In the extra DVD disc of Bruce Springsteen’s Seeger Sessions album Springsteen speaks about the difference between playing music making music. He is in his home studio with that carnival band of playing he used for that project. The brass are out in the hallway. It is this loose jam of music making that brings something unique to the art. Springsteen call that difference - soul! I have no idea how much Bob Dylan’s legendary Basement Tapes influenced those Seeger Sessions but you really don’t need to contrive in order to connect them.
If you are looking for meticulous playing, perfect mixes and pristine sound do not go anywhere near the Basement Tapes Complete, the eleventh of Bob Dylan’s official Bootleg Series. However, if you are looking for soul then listen no further. The perfect record this is not but for quaintness, wonder, genius and soul it is hard to find anything better.
Let me honest 1975’s The Basement Tapes is not one of my most worn out Bob Dylan records. The period between Blonde On Blonde and Blood On The Tracks not one of my most fixated Dylan eras. The idea of 139 tracks of Basement Tapes Complete had me a little underwhelmed. At least there was a 2 disc version that might would allow me to keep my Dylan collection up to date and give me a chance for a quick listen.
In the end I decided to “complete, complete, complete” as an old saying goes between me and my mate Geoff. Don’t get me wrong, I didn’t splash out £100. No sir, I used the residue of October’s birthday money to do the download version! I figured that for an extra 20 quid I would have an extra 100 songs and that some of them might be worth the added investment.
Well, my early listens were as I had expected. With 139 songs it is inevitable that to get a quick overall picture of 139 songs I would initially skip and sample. My immediate response was to wonder what all the fuss has been about for 47 years. However, as the week went on and the album got time to settle and be given a longer slower digestion I have come to recognise the wonder of this phenomenal thing.
In some ways The Basement Tapes are a phenomenal happening as much as they are a 6 disc CD album. For me a week of listening has allowed me to come to love the actual songs as much as I have come to be fascinated by the event. We’ll come to those songs in a moment. First, let us come to terms with the piece of rock history we are listening to. Dylan has been the amphetamine pumped pioneer of philosophical and politic rock music for a couple of years, moving from his acoustic civil rights folk protest to rocked up electrified voice of the 60’s zeitgeist. Suddenly, he’s gone. Rumours of a debilitating motor cycle crash but little else for 18 months. In 60’s music that was unheard of.
This is the music he made in that down time. It is like a refreshing paddle in the river of some scenic valley after having surfed the highest crashing waves of a stormy sea. The voice elf a generation limits his singing to a few rooms in upper New York State’s countryside and just plays his music for its own sake. Though never intended for release one wonders why Garth Hudson recorded so much. Yet, the feel is very much, jamming for fun. It is a unique window into the life and muse of one of rock’s iconic figures. That its legend and the music The band produced after it became the next musical shift in rock history is also a fascination. These tapes are what the Beatles were hoping to get at in Let It Be. Country rock and American are birthed here with Bob Dylan’s voice and songs and the utter genius of The Band’s musicianship.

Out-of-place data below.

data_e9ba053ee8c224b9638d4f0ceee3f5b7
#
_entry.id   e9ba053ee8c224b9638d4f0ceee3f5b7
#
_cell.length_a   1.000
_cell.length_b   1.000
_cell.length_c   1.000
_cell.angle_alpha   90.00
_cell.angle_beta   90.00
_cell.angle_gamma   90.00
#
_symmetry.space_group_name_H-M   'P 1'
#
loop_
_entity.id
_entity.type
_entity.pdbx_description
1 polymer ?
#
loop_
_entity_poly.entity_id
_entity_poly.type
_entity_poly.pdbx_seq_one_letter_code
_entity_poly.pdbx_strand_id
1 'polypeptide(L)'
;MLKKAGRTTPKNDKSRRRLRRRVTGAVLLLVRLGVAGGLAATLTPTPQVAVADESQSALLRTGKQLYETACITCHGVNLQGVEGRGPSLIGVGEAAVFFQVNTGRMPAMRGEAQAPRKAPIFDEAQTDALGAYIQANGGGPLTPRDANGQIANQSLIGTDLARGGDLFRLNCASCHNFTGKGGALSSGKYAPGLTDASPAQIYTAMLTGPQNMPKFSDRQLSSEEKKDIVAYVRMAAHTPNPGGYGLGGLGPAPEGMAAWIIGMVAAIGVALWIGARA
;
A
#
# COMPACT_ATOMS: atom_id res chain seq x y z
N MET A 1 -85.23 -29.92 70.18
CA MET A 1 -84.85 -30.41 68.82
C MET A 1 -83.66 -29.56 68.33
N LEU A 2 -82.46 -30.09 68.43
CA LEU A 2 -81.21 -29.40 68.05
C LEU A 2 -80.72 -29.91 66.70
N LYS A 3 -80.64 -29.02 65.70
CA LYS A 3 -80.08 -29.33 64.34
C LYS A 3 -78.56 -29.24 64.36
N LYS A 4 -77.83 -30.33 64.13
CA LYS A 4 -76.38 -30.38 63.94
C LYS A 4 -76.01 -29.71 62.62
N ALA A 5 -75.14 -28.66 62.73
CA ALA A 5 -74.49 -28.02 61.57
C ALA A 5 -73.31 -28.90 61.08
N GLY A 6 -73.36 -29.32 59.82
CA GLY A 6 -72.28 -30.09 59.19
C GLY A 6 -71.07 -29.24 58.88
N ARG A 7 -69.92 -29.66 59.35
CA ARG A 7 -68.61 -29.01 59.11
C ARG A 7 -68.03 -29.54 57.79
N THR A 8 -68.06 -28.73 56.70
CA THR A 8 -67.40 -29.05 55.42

As I said, it took a few listens, but once my ears acclimatised to the at times smirky sound, I have come to utterly love the sound and vibe of this massive collection. We are back to Springsteen’s surmise. What you hear are brilliant musicians making music as they go, finding grooves and sounds to embellish old songs from the past and create new songs, some of which never had a future until this release (officially anyway!)
The completely reworked groove of Blowing In The Wind; the Johnny Cash fixation that includes Folsom Prison Blues and Balshazzer; the Irish folk of The Auld Triangle; The quirky surprise of the catchier than Dylan usually is Baby, Won’t You Be My Baby; and of course I am drawn to the spirituals, People Get Ready, Waltzing With Sin, Satisfied Mind that later turns up on Saved and the most interesting of all for me Sign Of The Cross.
Sign Of The Cross is the biggest song here so far officially unreleased. It needs a blog in itself but it highlights that alongside the fun loving music making, the humour, the covers and the songs written for others that Dylan is soul searching in the middle of this relaxation. It could be that this sign of the cross worries the jewish Dylan himself that he is in some ways a Messiah waiting to get crucified but more intriguing for me the personal journey of soul that led him to the Christian conversion of 1979 has started already. This jewish boy is emerging himself in the New as well as the Old Testament and here it leads to this inspired improvised testimony time. Utterly fascinating like this entire Bootleg Series edition!